Time for a little soul-searching to creep into the tobacco
advertising and alcopops debates. They are both areas in which private
beliefs might conflict with professional positions. In the end, each
individual has to ask which is the more important to them.
Alcopops is simple. The brewers’ position is indefensible beyond a
business perspective. Let’s be honest, the advertising - not to mention
the packaging and the flavour of the products themselves - is aimed at a
It uses imagery and an attitude that appeal to a loose group of young
people, that certainly includes those under the legal drinking age. The
brewers know this, their ad agencies and design consultancies know
It is immoral behaviour and, I would argue, unprofessional, because the
shameless disingenuousness of the defences proffered make people less
inclined to believe more sustainable defences in other controversial
The only admissible defence is that alcopops are legally available. This
situation must change soon. There’s more at stake than a drop in
Tobacco is more difficult. I’m a rabid anti-smoker, and fail to see why
it’s fine to walk about puffing smelly dried weeds, and inflicting the
odour and fumes on everyone else. And, as a principle isn’t a principle
until it costs you something, it’s cost me a good few otherwise
deliciously enticing snogs. Sadly, my idea to have the product banned
shows no prospect of success. Therefore, I believe, the manufacturers
should be able to advertise their disgusting wares.
It is the only defensible position. However, so many industry figures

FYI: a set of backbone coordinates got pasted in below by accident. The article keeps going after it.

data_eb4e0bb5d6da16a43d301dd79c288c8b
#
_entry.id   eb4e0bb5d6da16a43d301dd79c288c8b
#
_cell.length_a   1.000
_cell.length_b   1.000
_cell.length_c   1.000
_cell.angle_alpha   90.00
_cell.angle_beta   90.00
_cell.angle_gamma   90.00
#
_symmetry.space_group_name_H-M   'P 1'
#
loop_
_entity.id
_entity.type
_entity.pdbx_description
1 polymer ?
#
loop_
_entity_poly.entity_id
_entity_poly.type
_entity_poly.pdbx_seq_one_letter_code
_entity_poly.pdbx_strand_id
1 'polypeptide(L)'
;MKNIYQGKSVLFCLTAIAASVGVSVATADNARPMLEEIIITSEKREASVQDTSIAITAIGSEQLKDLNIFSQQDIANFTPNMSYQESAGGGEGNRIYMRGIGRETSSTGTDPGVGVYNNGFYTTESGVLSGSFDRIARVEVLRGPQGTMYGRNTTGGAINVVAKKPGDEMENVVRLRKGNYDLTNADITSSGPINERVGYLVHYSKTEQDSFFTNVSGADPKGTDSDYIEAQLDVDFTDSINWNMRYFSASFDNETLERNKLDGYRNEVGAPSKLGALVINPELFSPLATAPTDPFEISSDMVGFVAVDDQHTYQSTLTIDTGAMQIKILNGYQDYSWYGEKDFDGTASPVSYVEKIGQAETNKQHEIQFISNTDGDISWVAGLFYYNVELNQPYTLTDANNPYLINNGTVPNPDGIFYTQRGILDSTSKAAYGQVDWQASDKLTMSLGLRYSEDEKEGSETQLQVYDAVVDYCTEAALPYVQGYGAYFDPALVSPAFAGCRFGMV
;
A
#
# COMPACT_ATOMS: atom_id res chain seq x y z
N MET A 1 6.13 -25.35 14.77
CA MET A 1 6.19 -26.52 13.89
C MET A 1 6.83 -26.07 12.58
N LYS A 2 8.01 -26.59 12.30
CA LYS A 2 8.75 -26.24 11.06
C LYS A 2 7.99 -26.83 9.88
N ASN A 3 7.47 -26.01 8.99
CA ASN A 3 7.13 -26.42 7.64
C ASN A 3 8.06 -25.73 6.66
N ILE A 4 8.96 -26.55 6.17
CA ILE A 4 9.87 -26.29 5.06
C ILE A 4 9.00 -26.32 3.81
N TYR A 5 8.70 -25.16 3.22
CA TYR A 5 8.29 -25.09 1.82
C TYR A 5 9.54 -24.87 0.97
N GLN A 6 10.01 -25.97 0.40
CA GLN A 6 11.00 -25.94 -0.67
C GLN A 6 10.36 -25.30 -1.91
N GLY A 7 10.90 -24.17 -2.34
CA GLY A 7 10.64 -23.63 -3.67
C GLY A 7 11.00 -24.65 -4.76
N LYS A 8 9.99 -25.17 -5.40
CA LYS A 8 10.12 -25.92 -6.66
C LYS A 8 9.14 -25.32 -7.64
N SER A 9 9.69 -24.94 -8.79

have spouted the Machiavellian ’advertising doesn’t encourage
consumption, only brand-switching’ nonsense for so long, some actually
now believe it. As for an ad ban giving rise to a price war and
therefore increased consumption, please! Do we really believe it is
beyond the wit of our new Government to whack on more duty to negate
such price cuts?
The argument that playground word-of-mouth is a greater influence than
advertising is the most obscene. Why is smoking cool? First, because
it’s illicit, and anything illicit is cool to the young. Second, the
images associated with smoking are cool. Once, this meant great
Hollywood stars smoking on the silver screen. Today, given the lengths
TV and film-makers go to avoid such images, the source of the
association with cool is advertising. Dot Cotton puffing away in the
Queen Vic is not cool, but Marlboro and Silk Cut ads are.
Perhaps some readers think I’m being naive in expressing these views.
But it’s better to be honest than twist ourselves up in knots trying to
defend what we feel to be wrong, just because that’s what we’re told we
Perspective, page 17.